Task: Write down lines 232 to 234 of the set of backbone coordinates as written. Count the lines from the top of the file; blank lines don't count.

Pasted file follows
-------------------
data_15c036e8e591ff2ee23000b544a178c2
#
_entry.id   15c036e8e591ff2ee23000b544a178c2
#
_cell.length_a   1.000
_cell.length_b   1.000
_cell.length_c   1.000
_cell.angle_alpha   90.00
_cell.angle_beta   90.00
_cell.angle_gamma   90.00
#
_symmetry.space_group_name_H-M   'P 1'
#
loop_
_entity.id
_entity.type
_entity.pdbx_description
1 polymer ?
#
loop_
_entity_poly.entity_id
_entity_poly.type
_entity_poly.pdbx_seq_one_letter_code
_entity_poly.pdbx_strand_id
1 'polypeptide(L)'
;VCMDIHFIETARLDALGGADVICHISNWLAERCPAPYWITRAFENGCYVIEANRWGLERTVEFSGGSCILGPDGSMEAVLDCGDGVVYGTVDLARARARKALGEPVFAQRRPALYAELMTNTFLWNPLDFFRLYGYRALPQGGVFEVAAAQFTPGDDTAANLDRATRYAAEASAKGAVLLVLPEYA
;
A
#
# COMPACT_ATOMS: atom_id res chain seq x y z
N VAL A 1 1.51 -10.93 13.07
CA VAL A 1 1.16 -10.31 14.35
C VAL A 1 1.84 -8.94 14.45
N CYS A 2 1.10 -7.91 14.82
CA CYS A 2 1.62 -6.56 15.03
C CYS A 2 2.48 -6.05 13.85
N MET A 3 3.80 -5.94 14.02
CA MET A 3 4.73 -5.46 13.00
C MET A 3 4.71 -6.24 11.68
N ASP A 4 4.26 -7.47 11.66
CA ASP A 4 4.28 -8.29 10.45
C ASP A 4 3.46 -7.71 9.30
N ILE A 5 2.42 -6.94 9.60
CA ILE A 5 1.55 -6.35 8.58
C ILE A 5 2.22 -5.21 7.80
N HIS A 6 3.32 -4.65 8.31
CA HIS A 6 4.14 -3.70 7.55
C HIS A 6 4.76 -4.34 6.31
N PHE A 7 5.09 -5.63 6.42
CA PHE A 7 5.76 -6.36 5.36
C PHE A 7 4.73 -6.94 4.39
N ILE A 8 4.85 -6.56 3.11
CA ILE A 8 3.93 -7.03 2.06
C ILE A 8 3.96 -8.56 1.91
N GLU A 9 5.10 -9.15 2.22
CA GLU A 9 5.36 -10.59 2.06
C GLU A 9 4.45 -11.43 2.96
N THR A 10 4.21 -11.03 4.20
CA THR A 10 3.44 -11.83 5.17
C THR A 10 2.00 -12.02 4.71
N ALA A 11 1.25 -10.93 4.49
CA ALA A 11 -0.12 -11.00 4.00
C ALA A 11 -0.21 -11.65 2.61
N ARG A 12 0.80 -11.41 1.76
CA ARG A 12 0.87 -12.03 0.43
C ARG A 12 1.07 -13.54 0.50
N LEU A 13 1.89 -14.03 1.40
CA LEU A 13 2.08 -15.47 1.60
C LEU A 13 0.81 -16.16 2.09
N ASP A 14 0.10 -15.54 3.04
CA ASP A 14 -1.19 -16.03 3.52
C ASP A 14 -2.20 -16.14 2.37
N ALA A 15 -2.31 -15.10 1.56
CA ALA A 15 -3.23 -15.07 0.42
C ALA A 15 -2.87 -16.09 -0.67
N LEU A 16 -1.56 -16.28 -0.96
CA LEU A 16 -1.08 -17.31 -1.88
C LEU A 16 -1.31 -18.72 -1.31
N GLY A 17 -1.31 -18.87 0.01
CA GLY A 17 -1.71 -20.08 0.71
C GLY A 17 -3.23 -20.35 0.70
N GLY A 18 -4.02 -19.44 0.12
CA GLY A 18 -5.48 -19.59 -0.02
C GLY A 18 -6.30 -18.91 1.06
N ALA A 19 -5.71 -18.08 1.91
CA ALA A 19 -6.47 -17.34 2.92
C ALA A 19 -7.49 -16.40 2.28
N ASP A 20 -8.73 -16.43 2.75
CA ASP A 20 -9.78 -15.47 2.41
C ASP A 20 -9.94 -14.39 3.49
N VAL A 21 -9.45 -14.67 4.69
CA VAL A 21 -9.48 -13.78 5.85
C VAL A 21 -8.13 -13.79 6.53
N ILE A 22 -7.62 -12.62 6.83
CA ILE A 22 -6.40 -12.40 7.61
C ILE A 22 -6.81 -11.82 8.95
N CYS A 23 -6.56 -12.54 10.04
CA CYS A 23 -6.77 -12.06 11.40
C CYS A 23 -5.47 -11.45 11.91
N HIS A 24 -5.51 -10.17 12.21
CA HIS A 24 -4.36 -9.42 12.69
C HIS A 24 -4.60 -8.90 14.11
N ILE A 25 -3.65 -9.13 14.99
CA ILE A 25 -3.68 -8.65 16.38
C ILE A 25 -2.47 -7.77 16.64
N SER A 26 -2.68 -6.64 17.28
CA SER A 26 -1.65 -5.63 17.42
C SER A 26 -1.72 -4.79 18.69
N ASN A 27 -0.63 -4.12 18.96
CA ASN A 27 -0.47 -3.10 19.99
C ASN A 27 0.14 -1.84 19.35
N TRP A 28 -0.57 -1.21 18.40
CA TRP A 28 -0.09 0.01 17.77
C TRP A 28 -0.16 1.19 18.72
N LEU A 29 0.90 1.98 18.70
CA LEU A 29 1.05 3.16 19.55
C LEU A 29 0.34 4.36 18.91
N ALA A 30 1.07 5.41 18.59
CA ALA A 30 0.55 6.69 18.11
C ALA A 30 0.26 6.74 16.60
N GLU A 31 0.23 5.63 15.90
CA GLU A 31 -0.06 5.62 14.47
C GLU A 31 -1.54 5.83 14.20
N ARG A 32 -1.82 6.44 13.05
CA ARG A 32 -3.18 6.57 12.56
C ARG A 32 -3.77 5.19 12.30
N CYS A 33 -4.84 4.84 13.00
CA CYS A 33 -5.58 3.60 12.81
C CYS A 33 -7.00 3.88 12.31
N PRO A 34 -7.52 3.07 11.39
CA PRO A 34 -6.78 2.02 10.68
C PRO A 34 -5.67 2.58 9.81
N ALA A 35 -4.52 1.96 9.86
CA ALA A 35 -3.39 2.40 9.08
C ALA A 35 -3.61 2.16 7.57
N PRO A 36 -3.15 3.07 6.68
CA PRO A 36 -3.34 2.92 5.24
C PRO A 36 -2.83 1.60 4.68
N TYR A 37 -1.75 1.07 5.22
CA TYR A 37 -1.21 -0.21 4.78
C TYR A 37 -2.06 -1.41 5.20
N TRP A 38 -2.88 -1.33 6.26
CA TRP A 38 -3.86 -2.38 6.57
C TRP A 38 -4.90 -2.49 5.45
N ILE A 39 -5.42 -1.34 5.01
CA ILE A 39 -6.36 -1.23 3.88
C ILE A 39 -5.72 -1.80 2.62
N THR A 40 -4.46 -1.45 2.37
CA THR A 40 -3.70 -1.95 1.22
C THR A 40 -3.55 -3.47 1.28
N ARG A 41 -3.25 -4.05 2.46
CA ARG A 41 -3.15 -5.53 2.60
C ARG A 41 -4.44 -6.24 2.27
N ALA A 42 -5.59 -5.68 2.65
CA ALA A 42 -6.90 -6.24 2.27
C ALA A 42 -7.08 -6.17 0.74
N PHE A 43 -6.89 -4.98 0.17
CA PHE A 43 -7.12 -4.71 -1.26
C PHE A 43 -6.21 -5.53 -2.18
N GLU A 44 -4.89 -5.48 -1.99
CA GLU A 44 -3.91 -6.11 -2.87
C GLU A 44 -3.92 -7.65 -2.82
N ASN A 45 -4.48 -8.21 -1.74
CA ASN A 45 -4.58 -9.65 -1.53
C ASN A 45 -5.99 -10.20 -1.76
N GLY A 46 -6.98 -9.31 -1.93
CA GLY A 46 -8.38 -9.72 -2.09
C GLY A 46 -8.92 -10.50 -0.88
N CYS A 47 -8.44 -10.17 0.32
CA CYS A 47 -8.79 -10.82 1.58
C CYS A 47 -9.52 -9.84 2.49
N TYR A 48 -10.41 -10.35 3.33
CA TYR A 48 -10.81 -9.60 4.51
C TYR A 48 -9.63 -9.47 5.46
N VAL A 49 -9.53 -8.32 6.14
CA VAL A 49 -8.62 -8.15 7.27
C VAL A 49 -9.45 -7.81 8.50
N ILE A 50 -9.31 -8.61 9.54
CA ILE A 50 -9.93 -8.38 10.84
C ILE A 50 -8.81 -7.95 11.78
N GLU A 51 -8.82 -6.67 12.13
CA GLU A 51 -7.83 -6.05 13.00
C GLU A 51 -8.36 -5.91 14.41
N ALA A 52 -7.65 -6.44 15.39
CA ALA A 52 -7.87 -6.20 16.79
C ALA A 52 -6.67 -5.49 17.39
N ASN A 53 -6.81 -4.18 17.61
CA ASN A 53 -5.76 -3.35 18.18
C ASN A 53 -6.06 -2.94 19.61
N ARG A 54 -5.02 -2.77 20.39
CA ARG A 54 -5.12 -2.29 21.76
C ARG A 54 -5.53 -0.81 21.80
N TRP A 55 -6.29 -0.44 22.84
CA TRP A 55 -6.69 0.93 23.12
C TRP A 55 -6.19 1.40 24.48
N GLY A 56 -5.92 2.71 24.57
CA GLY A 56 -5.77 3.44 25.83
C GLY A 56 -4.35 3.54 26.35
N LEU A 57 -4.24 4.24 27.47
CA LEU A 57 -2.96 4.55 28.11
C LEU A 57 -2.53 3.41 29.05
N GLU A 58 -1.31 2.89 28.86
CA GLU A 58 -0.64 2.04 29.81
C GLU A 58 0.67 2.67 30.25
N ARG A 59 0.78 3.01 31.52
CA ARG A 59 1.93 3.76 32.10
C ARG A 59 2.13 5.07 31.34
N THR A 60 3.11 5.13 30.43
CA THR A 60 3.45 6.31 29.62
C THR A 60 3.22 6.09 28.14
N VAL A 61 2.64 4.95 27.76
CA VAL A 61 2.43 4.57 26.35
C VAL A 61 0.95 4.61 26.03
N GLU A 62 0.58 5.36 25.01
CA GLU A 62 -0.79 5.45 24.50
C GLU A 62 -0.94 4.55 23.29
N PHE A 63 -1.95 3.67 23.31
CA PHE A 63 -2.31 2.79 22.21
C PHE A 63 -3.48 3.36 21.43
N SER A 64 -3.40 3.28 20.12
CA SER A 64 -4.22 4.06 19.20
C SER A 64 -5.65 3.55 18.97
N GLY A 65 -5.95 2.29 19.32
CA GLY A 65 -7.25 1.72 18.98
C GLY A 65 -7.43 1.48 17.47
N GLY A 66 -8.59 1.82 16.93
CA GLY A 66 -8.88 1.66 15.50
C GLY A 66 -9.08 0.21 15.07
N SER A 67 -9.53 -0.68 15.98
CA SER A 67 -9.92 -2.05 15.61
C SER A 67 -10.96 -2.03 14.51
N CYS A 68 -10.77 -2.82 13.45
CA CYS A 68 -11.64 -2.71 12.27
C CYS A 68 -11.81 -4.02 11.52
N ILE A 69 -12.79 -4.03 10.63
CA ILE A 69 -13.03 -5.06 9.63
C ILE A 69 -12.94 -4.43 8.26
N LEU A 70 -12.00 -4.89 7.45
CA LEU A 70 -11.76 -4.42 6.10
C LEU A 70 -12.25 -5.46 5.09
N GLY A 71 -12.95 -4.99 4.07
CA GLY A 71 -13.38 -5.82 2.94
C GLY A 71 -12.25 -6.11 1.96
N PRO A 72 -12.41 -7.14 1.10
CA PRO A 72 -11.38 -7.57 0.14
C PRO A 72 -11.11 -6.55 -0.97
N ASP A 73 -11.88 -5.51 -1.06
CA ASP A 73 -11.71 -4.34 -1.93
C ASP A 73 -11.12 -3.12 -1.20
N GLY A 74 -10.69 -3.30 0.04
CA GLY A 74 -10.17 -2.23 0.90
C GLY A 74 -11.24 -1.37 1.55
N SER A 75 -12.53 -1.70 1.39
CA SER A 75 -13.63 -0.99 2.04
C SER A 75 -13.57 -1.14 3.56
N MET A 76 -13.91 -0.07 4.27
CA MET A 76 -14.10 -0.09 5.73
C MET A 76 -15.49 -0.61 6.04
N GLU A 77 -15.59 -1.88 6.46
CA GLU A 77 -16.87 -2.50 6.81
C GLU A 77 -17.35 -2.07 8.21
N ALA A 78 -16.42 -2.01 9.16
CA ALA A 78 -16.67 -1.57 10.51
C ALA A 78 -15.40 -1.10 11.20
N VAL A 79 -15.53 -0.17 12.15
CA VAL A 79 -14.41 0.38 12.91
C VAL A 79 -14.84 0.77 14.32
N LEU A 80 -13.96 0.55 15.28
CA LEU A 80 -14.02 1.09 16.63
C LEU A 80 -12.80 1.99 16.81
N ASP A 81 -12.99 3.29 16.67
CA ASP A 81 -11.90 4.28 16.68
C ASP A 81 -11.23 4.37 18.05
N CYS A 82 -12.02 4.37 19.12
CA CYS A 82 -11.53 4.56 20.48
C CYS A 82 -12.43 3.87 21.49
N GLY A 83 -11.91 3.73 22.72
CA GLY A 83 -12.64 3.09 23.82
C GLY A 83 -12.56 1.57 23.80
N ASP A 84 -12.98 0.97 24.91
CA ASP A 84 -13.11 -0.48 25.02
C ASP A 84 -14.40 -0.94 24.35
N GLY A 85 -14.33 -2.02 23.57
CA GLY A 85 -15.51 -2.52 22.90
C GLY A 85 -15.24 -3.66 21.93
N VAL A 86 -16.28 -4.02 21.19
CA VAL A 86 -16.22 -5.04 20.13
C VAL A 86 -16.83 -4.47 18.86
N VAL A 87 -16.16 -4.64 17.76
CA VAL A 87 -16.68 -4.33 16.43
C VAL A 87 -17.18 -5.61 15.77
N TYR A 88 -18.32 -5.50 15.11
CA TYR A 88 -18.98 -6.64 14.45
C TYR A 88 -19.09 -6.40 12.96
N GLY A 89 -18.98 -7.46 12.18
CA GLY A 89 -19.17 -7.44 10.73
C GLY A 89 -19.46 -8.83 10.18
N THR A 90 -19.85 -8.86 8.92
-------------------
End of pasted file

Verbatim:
N CYS A 68 -10.77 -2.82 13.45
CA CYS A 68 -11.64 -2.71 12.27
C CYS A 68 -11.81 -4.02 11.52